Microsoft Workplace Community Blog

Font size: +
5 minutes reading time (983 words)

Windows Defender Application control - Part 1

In this blog, I will explain how to implement Windows Defender Application control (WDAC) in Intune. Intune has two different ways to implement WDAC. Intune (limited built-in policies or custom policy deployment via OMA-URI). This blog will only cover the OMA-URI deployment because the built-in has no customization options and this makes the circle of trust too limited for many companies.

WDAC, like Windows AppLocker, is a way to control what is allowed to run on your Windows 10 device. The difference with AppLocker is that application control moves away from an application trust model where all applications are assumed trustworthy to one where applications must earn trust in order to run. Both applications can run side by side, but where possible Microsoft recommends using WDAC as it is a more modern approach to whitelisting and has greater security controls and enforcements.

Application Microsoft Defender Application Control (WDAC)
Microsoft Endpoint Manager admin center
Windows Defender Application Control - Intune

In this Blog

In this blog (Part 1), I talk about how you can use Application control with Intune. After reading this blog every administrator should be able to install application control. In Part two I will talk about how you can make use of a Managed installer in Intune. This allows you to install applications from the company portal without having to define them in the WDAC policies.

Application control Wizard Windows Defender Application Control Wizard
CovertFrom- CIPolicy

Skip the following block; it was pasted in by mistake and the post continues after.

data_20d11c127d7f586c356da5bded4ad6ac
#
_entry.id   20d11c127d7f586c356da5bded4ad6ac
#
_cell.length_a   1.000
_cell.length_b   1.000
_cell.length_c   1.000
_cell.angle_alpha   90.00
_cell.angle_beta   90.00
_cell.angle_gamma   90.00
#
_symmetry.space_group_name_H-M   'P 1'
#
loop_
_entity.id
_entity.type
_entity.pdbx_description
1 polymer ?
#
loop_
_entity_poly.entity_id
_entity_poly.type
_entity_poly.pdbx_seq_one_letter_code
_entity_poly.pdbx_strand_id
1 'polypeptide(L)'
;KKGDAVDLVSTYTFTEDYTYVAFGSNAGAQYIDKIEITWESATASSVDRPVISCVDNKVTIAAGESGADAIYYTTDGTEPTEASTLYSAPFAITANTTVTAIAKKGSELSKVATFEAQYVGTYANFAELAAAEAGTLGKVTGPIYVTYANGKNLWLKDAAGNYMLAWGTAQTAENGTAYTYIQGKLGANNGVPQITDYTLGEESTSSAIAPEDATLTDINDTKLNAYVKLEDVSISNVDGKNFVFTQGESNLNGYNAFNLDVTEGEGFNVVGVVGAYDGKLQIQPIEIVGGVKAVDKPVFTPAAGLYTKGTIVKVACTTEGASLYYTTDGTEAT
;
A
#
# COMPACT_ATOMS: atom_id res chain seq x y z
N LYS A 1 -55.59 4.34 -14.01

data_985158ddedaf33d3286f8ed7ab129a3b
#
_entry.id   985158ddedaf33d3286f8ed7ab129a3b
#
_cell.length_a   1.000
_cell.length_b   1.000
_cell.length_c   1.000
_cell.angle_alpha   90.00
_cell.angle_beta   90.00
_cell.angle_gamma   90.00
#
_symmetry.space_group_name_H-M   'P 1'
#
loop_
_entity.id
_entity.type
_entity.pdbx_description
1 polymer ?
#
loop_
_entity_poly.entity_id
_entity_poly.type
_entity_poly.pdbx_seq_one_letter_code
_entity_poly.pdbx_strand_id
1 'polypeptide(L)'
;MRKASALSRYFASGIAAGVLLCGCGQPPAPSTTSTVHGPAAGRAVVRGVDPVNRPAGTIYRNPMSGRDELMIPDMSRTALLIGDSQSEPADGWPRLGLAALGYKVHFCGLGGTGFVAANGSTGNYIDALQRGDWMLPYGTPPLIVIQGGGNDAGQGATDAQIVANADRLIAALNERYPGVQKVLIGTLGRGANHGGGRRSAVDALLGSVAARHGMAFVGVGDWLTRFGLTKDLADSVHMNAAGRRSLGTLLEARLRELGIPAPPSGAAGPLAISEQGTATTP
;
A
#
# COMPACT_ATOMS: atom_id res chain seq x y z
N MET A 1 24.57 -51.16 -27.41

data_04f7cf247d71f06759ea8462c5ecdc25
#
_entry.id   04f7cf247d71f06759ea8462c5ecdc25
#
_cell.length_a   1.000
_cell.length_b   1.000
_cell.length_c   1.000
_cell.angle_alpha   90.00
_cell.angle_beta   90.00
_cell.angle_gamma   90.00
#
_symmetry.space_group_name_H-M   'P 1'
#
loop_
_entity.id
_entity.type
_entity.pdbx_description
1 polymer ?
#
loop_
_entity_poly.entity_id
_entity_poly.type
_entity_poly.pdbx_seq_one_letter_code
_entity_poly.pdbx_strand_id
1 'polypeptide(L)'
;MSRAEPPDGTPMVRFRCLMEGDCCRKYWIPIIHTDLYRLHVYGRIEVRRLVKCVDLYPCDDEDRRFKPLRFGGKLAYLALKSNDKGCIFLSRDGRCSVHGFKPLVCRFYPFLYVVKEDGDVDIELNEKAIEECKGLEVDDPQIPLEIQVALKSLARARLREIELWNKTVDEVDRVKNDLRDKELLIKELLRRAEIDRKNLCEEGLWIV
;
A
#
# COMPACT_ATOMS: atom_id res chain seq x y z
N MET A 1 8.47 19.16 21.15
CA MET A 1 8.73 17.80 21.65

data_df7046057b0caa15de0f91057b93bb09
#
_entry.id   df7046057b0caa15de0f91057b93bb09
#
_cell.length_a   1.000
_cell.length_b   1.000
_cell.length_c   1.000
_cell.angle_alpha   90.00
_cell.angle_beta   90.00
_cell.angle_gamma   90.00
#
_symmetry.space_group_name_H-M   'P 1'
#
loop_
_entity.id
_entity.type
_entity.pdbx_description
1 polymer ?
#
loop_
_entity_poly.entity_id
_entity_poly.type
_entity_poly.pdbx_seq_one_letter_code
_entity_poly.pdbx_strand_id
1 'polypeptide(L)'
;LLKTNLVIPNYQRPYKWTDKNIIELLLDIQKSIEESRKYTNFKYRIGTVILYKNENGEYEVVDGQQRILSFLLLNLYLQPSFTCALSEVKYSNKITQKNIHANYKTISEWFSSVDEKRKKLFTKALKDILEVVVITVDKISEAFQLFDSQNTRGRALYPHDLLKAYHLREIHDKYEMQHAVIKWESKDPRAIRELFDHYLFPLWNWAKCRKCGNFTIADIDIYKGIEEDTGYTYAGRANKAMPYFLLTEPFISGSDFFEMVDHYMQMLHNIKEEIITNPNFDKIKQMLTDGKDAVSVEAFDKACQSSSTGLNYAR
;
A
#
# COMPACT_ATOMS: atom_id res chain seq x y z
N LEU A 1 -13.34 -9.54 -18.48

Create Intune Configuration Profile
Microsoft Endpoint Manager

Creating Windows Defender Application Control Policies

Windows Defender Application Control Wizard
Windows Defender Application Control Wizard

There are multiple ways to make WDAC policies. My choice is to use the Windows Defender Application Control Wizard, this wizard makes it very easy and has all the options to create a perfect policy.

  1. Download de application Control Wizard: Microsoft WDAC Wizard
  2. For more information go to the Microsoft websiteWindows Defender Application Control Wizard

Create WDAC policy - Base policy
Windows Defender Application control - App

Don't use single Policy Format, this option is used by the Intune built in policy which can be found under Endpoint security.

  1. Launch the application, on the first screen you get three options. Since we have not created any policies yet select option "Policy Creator"
  2. "Multiple Policy Format" and "Base Policy" should already have been selected, if not then change this.

Create WDAC Policy - Select Base Template
Windows Defender Application control - App

Here you have a choice of three policies. My choice here is "Allow Microsoft Mode Authorizes" since I like to trust everything from Microsoft. Microsoft itself recommends to also use "Files with good reputation ISG, but since it is impossible to find out which applications are involved, I will not use this option for now.

  1. Choose an option you want to use, and select Next.

Create WDAC Policy - Configure Policy Template
Windows Defender Application control - App

In addition to the chosen template, options can be turned on or off. Couple of these policies I will elaborate on why I turned them on or off. For a complete overview I refer you to this Microsoft website: Windows Defender Application Control - Policy Rules Description